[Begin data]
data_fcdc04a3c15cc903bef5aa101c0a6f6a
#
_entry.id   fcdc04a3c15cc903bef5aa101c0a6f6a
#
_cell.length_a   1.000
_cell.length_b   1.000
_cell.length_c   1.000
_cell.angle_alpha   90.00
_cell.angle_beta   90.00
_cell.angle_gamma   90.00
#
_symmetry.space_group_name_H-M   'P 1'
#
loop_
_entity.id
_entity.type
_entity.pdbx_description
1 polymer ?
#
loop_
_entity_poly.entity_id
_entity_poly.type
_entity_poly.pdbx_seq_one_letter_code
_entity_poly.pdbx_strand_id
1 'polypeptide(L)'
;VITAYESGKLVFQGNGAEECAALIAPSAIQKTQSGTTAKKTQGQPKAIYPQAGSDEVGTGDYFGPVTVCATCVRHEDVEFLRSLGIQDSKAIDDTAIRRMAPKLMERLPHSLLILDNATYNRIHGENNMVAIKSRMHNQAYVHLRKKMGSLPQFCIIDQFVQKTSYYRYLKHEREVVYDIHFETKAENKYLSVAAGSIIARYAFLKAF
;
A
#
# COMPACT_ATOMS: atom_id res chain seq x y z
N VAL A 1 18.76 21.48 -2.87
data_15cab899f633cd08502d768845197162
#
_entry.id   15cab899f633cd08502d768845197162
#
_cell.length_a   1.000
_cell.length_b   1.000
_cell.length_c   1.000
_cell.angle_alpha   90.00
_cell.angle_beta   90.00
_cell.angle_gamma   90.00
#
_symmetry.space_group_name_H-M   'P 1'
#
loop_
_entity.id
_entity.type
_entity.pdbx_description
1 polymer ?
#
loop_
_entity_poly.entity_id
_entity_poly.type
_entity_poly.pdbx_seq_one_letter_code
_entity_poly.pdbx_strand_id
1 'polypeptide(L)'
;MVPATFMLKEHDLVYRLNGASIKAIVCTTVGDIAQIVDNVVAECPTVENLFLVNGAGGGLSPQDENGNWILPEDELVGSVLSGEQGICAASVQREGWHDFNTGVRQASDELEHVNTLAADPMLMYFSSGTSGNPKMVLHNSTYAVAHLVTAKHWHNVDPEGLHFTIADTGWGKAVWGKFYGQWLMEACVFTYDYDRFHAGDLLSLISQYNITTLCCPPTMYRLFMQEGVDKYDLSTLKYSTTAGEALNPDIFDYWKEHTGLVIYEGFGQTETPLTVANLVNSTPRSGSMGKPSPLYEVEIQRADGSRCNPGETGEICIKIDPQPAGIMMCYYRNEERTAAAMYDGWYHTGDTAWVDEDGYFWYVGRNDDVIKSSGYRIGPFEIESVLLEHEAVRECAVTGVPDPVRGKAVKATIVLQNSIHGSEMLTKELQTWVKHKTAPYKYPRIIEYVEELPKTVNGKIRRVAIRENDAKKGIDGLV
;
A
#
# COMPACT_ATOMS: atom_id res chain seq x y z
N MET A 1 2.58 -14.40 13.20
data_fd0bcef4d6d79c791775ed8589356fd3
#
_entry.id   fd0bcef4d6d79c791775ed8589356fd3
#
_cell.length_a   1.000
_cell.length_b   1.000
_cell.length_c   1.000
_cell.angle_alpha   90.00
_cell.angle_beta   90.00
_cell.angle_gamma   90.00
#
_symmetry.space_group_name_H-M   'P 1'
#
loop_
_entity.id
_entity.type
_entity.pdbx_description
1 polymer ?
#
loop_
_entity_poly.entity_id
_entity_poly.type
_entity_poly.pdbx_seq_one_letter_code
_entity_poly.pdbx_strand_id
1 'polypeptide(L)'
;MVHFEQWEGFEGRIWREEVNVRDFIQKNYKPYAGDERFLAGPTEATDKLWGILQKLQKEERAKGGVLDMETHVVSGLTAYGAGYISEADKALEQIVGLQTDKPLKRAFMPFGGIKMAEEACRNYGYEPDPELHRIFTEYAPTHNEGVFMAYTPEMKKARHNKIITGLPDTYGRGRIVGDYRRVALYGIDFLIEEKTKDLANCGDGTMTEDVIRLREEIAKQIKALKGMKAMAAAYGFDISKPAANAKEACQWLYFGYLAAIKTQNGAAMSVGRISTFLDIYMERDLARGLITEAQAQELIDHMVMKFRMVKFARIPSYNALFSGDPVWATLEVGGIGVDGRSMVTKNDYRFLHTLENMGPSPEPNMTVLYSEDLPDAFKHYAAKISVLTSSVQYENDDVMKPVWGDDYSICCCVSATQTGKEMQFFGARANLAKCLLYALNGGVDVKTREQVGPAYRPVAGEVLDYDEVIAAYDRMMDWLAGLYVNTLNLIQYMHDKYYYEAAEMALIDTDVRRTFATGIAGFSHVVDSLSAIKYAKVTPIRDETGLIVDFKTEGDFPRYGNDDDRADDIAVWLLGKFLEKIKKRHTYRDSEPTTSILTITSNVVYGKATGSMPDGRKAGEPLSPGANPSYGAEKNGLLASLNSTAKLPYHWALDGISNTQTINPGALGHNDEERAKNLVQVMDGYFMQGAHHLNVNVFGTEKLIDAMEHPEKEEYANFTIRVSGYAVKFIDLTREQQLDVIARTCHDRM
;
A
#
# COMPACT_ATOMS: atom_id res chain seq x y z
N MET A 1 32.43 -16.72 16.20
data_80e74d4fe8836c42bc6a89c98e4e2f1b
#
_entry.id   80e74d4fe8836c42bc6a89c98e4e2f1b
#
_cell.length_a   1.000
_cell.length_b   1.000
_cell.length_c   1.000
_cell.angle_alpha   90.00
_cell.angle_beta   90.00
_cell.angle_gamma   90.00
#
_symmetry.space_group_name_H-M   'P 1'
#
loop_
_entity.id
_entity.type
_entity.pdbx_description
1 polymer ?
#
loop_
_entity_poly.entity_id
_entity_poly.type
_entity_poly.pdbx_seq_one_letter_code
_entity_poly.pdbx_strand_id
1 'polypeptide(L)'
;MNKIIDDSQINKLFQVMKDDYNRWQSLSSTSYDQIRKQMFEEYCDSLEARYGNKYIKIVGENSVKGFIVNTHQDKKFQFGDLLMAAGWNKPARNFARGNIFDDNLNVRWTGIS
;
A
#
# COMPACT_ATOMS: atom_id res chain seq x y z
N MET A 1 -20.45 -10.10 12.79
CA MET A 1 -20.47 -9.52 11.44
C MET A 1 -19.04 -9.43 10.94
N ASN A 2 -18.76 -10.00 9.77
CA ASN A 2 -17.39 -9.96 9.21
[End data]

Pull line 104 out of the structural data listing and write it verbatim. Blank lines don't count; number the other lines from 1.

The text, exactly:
#